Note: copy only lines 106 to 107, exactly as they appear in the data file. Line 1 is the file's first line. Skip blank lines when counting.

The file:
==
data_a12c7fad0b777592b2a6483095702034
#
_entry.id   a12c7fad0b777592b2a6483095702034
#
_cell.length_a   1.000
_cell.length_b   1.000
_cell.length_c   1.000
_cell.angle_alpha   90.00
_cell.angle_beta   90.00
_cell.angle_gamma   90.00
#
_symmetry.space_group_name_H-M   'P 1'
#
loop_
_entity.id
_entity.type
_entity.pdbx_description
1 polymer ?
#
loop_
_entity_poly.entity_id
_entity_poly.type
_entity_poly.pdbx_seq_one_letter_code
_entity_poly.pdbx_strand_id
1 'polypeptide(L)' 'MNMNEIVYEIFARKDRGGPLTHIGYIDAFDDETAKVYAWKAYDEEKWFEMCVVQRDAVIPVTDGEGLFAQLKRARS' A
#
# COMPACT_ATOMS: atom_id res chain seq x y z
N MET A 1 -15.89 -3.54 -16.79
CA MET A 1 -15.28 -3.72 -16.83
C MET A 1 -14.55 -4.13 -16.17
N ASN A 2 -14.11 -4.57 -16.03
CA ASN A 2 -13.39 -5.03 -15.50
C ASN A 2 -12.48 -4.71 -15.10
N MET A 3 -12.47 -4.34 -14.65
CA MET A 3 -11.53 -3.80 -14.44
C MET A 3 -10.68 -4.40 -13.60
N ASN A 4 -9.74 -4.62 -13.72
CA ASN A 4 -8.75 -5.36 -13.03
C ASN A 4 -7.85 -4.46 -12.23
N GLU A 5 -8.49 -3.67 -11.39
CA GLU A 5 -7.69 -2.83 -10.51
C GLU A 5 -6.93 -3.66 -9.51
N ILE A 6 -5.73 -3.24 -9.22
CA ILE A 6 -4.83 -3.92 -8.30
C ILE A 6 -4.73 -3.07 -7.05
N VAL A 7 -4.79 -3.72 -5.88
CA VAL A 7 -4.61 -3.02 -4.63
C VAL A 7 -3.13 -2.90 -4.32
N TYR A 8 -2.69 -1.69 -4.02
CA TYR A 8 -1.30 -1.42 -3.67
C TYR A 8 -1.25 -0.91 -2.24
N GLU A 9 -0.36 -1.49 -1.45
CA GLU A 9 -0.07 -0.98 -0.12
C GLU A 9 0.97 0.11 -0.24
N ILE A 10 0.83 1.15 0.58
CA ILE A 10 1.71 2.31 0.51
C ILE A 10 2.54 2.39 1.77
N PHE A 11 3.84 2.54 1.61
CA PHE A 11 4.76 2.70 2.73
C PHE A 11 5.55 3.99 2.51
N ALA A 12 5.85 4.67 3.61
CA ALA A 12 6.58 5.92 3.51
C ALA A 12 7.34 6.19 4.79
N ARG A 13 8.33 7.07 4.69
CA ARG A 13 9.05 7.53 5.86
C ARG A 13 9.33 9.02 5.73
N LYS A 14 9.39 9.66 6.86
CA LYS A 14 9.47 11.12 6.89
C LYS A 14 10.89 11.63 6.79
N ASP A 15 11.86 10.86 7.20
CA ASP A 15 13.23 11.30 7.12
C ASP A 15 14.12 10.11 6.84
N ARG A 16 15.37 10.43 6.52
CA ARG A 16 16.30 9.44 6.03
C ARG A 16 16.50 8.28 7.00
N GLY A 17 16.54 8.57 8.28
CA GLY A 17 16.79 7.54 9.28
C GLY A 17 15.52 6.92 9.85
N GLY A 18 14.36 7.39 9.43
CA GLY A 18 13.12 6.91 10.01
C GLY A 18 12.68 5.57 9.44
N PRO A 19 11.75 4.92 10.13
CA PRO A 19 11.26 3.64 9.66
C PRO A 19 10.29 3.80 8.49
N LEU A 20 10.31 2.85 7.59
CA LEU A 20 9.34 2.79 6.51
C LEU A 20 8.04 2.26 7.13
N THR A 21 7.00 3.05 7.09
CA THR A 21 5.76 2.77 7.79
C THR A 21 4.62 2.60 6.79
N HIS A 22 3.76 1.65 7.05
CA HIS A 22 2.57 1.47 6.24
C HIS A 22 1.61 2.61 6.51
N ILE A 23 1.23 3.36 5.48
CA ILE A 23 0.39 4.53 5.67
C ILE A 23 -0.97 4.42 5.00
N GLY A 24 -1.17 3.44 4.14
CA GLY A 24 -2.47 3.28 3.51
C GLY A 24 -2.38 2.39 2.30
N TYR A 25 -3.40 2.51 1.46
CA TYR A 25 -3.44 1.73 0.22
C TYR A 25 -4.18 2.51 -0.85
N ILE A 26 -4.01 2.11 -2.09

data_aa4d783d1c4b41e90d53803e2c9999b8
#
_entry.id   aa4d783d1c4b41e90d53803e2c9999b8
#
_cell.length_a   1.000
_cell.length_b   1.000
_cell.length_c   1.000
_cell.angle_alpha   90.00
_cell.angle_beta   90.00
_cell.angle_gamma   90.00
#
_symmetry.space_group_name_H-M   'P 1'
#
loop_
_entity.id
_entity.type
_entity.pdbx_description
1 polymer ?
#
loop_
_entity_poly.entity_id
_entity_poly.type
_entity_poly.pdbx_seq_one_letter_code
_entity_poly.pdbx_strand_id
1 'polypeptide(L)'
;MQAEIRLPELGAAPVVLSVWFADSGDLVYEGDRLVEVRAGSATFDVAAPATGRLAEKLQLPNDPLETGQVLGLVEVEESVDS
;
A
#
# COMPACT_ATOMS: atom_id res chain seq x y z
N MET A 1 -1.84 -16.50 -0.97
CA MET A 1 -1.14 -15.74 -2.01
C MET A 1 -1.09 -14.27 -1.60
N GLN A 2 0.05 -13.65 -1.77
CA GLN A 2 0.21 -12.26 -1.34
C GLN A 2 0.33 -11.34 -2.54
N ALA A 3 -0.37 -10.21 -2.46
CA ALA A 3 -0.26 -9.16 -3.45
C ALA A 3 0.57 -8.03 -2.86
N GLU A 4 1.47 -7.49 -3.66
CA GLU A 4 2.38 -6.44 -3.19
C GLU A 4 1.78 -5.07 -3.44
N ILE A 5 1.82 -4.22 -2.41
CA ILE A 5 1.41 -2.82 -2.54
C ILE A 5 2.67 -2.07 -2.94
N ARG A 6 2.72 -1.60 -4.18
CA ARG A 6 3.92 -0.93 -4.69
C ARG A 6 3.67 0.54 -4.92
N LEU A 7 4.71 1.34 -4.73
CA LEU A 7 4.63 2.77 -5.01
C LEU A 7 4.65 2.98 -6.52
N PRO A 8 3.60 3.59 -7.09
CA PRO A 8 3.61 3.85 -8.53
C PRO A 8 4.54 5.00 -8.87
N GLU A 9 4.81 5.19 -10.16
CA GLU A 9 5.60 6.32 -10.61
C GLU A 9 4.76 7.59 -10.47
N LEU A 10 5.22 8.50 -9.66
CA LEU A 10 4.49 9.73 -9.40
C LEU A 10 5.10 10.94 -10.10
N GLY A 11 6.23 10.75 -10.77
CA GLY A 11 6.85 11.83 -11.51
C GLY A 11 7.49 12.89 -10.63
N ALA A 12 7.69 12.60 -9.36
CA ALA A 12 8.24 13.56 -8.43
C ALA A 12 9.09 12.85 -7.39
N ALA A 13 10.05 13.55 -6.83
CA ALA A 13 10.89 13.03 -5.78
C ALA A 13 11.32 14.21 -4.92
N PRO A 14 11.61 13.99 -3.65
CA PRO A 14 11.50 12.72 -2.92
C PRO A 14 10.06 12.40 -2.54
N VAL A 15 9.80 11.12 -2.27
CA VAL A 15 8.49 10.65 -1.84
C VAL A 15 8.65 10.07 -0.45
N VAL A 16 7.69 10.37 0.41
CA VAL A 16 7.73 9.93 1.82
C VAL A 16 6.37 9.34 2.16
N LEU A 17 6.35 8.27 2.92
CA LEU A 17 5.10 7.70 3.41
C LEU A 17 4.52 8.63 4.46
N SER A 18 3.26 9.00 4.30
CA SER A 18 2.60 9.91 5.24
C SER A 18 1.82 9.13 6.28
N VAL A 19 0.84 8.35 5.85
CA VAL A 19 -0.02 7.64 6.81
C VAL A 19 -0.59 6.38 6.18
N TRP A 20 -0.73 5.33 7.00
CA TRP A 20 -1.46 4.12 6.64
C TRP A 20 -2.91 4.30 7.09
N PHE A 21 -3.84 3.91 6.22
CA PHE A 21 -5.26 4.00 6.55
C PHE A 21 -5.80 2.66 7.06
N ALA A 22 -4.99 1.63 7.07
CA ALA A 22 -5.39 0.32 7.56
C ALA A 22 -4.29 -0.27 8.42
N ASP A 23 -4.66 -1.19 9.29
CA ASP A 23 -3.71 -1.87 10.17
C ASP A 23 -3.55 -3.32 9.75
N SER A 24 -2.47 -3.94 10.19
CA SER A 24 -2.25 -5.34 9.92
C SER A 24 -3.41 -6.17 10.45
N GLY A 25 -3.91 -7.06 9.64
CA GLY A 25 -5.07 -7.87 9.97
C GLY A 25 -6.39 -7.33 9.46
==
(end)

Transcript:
_entry.id   aa4d783d1c4b41e90d53803e2c9999b8
#